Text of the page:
From the equality of rights springs identity of our highest interests; you cannot subvert your neighbor's rights without striking a dangerous blow at your own. Carl Schurz

Sunday, December 14, 2014

Canada's Torture Inc.

Every hour of every day in Canada mentally ill inmates are gleefully subjected to what the UN  considers torture

I say gleefully because here is the Harper Government's™ response when confronted with the high number of suicides by those confined in segregation inside our prisons The suicide rate in federal prisons is seven times that in the public at large, with nearly half taking place in segregation.

Jason Tamming, a spokesman for the minister, said in an e-mailed response that the Conservative government’s tough-on-crime agenda amounts to “strong action” that is keeping streets and communities safe.
“Our efforts will continue to be focused on the victims of crime,” Mr. Tamming said.

The cases of Ashley Smith and Edward Snowshoe while certainly the most well known are not one offs as the Correctional Investigator of Canada Howard Sapers has reported on in several of his reports. Here is a case study from one of his reports that highlights the insanity that is segregating the mentally ill
Case Summary: In the period just prior to conditional release, a female offender engages in a number of self-harming incidents that increase in both severity and duration. Despite documented mental health concerns and poor institutional adjustment, she spends the vast majority of her sentence in segregation. On almost every occasion of self-harm, her behaviour is met with overly restrictive, punitive and security-based interventions that often necessitate use of force, including the adoption of the standing control restraint technique to manage her. (This technique requires the offender to stand, in leg irons and high profile rear wrist locks, until self-injurious behaviour ceases, which can be hours.) In this case, pressure was applied to the rear wrist locks to induce discomfort when she was not compliant or had attempted to drop to the floor. Despite a number of consultations between Region and National Headquarters on the best method/ technique to restrain this offender from self-injuring, it appears that a comprehensive clinical management plan to address this offender's chronic mental illness was never fully implemented. Significantly, the challenging “adjustment” behaviours that this offender presented while in custody have virtually ceased since her conditional release into the community.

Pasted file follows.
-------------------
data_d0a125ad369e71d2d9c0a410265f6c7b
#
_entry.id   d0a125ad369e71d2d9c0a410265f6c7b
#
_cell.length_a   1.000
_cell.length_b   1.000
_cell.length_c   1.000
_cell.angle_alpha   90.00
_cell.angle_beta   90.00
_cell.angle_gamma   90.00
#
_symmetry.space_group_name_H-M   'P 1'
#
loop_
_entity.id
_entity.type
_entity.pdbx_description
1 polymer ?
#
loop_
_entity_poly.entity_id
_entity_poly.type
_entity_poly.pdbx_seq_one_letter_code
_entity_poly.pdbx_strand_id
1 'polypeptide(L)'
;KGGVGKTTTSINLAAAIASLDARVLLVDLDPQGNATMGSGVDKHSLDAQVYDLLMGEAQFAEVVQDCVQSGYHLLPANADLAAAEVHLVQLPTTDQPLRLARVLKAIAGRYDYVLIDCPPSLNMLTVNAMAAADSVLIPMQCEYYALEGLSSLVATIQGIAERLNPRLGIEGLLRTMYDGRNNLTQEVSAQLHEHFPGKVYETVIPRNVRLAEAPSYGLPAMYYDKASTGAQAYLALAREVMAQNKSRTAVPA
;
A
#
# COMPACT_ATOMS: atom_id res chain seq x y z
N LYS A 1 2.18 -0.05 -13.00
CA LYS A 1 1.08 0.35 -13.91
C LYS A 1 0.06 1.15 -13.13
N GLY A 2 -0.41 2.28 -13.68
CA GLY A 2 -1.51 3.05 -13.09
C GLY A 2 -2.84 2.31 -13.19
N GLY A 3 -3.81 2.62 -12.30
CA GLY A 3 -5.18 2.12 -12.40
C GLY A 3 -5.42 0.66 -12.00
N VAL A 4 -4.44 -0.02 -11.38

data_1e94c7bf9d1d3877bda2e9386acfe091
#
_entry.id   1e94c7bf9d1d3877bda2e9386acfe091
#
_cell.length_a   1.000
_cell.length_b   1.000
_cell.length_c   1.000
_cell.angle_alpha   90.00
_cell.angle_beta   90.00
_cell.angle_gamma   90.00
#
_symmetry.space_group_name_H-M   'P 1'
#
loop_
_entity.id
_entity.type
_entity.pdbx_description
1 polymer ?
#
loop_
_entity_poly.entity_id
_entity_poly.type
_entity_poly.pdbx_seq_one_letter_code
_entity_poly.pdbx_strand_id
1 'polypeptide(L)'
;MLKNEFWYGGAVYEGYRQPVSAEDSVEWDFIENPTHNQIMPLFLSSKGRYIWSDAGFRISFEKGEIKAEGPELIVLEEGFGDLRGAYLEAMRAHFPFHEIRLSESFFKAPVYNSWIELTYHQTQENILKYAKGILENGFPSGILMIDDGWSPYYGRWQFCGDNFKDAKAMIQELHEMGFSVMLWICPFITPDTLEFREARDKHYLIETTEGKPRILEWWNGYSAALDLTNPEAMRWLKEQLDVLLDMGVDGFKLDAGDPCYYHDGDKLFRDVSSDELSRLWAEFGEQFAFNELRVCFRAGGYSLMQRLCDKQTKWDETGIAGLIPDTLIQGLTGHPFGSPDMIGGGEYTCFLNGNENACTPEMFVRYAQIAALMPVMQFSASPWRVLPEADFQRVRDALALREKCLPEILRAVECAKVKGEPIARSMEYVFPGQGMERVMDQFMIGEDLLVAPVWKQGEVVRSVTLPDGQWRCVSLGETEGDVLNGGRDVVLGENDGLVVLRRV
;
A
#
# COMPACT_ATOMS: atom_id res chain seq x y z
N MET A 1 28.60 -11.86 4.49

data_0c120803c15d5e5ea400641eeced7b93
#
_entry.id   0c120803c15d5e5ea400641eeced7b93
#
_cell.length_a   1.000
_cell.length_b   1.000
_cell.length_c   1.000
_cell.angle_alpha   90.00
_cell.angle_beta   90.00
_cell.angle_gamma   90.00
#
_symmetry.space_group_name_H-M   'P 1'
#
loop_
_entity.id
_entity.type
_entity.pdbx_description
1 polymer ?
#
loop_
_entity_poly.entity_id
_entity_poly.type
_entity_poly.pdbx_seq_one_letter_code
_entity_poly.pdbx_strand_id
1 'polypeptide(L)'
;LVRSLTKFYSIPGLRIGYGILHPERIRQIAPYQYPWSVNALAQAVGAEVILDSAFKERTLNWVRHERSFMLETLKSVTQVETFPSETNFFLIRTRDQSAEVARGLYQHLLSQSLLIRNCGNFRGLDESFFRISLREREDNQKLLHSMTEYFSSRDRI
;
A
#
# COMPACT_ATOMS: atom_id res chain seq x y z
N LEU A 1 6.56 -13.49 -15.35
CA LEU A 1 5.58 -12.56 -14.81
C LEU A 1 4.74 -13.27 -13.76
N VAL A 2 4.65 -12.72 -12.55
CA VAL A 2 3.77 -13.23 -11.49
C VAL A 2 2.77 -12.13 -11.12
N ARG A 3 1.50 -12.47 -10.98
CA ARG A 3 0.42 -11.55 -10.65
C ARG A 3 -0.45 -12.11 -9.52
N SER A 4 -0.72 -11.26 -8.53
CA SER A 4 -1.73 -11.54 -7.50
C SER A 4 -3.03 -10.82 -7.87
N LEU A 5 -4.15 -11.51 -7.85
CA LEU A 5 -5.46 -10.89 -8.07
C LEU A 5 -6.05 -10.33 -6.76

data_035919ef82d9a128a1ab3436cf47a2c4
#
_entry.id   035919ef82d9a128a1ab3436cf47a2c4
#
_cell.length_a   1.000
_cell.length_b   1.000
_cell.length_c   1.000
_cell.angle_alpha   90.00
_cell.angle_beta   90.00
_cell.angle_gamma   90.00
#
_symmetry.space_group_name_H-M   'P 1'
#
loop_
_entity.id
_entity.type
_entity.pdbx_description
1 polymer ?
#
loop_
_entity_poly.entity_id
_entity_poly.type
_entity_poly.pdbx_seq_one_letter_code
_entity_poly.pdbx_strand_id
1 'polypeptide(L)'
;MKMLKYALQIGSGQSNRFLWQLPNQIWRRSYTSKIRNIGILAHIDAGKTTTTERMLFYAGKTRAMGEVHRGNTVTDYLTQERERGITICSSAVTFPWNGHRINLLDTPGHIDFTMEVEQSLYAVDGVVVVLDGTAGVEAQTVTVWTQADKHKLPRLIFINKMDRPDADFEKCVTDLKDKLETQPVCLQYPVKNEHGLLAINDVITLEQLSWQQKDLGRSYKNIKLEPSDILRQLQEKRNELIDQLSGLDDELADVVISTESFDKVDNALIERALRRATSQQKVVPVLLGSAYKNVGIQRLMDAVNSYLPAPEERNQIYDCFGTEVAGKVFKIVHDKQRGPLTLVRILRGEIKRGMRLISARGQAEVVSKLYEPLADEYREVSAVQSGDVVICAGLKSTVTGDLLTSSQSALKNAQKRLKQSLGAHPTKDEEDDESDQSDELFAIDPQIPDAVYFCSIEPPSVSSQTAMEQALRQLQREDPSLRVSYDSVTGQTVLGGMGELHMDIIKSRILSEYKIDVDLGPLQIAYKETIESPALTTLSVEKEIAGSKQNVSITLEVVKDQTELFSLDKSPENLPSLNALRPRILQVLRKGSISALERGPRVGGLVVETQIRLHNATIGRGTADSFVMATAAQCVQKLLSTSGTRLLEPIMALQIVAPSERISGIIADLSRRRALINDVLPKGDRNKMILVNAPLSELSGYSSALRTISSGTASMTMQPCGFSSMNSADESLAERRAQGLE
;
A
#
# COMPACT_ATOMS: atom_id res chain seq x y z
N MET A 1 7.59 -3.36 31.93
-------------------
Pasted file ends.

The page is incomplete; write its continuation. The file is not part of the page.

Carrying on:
Sapers on placing the mentally ill in segregation:: In the past year, I have been very clear on the point that mentally disordered offenders should not be held in segregation or in conditions approaching solitary confinement. Segregation is not therapeutic. In too many cases, segregation worsens underlying mental health issues. Solitary confinement places inmates alone in a cell for 23 hours a day with little sensory or mental stimulation, sometimes for months at a time. Deprived of meaningful social contact and interaction with others, the prisoner in solitary confinement may withdraw, «act out» or regress. Research suggests that between one-third and as many as 90% of prisoners experience some adverse symptoms in solitary confinement, including insomnia, confusion, feelings of hopelessness and despair, hallucinations, distorted perceptions and psychosis.

 “We are primates, we are made to socialize, but in segregation you have no contacts, you can't speak to anyone. My friend died three months ago, he hung himself in the hole. Now I am in the hole. Sometimes you look at what you got and take it from there. If all you have is boredom, sometimes just getting excited and creating commotions (see Ashley Smith) is better than nothing. I am starting to crack... I am so bored and so cut off from interaction I can't take it anymore. I can't even see another man's eyes when I speak to him, can you imagine what that feels like?”
(A segregated maximum security offender in his own words, November 2009.)

Prisoners refer to segregation cells as the "hole" for good reason as being tossed in one is akin to being thrown in a deep pit depriving one of anything resembling humanity

A confession, I have a criminal past, drugs mostly, thus have spent time in prison including 21 days in segregation and can attest that it takes a sound mind to survive in there, those who suffer from mental illness stand no chance whatsoever

"Prisons can be dangerous and destructive places for people who are mentally ill," said Len Wall of the Schizophrenia Society of Canada. "They are victimized and exploited. Prison rules punish mentally ill offenders for symptoms of their illness - such as being noisy or refusing orders, or even self-injury and attempted suicide. Prisoners who are mentally ill are more likely than others to end up housed in especially harsh conditions, such as isolation which, in turn, can place them at risk for acute psychosis or suicide."

That our government not only continues this practice at a rate much higher than among our peers, and rejects the recommendations of the Ashley Smith inquiry but as I said gleefully hides behind rhetoric in the face of a slew of deaths is itself a crime

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